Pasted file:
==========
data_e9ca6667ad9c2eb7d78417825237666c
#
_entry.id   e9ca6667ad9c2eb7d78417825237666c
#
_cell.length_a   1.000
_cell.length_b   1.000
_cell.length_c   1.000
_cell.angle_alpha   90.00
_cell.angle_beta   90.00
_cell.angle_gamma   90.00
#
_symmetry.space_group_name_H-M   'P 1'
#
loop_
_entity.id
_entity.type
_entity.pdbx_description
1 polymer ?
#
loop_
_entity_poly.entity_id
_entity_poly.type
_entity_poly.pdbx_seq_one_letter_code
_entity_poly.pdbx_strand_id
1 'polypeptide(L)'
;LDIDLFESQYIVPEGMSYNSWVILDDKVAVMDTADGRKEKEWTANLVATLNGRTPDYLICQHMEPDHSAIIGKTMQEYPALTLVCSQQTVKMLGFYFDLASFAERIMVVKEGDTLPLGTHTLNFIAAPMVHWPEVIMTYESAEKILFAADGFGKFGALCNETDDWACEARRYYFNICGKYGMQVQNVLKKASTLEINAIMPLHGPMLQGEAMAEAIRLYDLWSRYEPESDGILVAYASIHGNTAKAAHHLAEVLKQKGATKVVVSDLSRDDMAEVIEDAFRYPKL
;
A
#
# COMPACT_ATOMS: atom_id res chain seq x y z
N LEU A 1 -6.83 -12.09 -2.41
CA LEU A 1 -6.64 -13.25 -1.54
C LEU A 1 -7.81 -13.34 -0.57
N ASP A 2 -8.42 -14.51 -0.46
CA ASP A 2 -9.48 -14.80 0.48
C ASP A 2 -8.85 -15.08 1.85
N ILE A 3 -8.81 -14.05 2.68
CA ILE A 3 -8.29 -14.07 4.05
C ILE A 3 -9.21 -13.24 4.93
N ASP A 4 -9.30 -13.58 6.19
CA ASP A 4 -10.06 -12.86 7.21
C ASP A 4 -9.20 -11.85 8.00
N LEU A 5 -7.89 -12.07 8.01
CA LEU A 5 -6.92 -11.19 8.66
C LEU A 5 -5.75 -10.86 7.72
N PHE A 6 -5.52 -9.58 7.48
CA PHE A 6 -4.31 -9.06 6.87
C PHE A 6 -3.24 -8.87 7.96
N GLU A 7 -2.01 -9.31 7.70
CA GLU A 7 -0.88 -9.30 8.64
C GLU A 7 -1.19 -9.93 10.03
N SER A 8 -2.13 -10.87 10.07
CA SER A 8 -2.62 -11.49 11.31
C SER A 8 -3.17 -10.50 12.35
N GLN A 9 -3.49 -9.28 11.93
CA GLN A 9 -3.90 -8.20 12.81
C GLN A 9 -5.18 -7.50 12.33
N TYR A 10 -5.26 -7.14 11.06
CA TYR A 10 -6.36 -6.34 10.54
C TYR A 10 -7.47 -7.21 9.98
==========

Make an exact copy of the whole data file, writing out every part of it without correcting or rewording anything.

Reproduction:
data_e9ca6667ad9c2eb7d78417825237666c
#
_entry.id   e9ca6667ad9c2eb7d78417825237666c
#
_cell.length_a   1.000
_cell.length_b   1.000
_cell.length_c   1.000
_cell.angle_alpha   90.00
_cell.angle_beta   90.00
_cell.angle_gamma   90.00
#
_symmetry.space_group_name_H-M   'P 1'
#
loop_
_entity.id
_entity.type
_entity.pdbx_description
1 polymer ?
#
loop_
_entity_poly.entity_id
_entity_poly.type
_entity_poly.pdbx_seq_one_letter_code
_entity_poly.pdbx_strand_id
1 'polypeptide(L)'
;LDIDLFESQYIVPEGMSYNSWVILDDKVAVMDTADGRKEKEWTANLVATLNGRTPDYLICQHMEPDHSAIIGKTMQEYPALTLVCSQQTVKMLGFYFDLASFAERIMVVKEGDTLPLGTHTLNFIAAPMVHWPEVIMTYESAEKILFAADGFGKFGALCNETDDWACEARRYYFNICGKYGMQVQNVLKKASTLEINAIMPLHGPMLQGEAMAEAIRLYDLWSRYEPESDGILVAYASIHGNTAKAAHHLAEVLKQKGATKVVVSDLSRDDMAEVIEDAFRYPKL
;
A
#
# COMPACT_ATOMS: atom_id res chain seq x y z
N LEU A 1 -6.83 -12.09 -2.41
CA LEU A 1 -6.64 -13.25 -1.54
C LEU A 1 -7.81 -13.34 -0.57
N ASP A 2 -8.42 -14.51 -0.46
CA ASP A 2 -9.48 -14.80 0.48
C ASP A 2 -8.85 -15.08 1.85
N ILE A 3 -8.81 -14.05 2.68
CA ILE A 3 -8.29 -14.07 4.05
C ILE A 3 -9.21 -13.24 4.93
N ASP A 4 -9.30 -13.58 6.19
CA ASP A 4 -10.06 -12.86 7.21
C ASP A 4 -9.20 -11.85 8.00
N LEU A 5 -7.89 -12.07 8.01
CA LEU A 5 -6.92 -11.19 8.66
C LEU A 5 -5.75 -10.86 7.72
N PHE A 6 -5.52 -9.58 7.48
CA PHE A 6 -4.31 -9.06 6.87
C PHE A 6 -3.24 -8.87 7.96
N GLU A 7 -2.01 -9.31 7.70
CA GLU A 7 -0.88 -9.30 8.64
C GLU A 7 -1.19 -9.93 10.03
N SER A 8 -2.13 -10.87 10.07
CA SER A 8 -2.62 -11.49 11.31
C SER A 8 -3.17 -10.50 12.35
N GLN A 9 -3.49 -9.28 11.93
CA GLN A 9 -3.90 -8.20 12.81
C GLN A 9 -5.18 -7.50 12.33
N TYR A 10 -5.26 -7.14 11.06
CA TYR A 10 -6.36 -6.34 10.54
C TYR A 10 -7.47 -7.21 9.98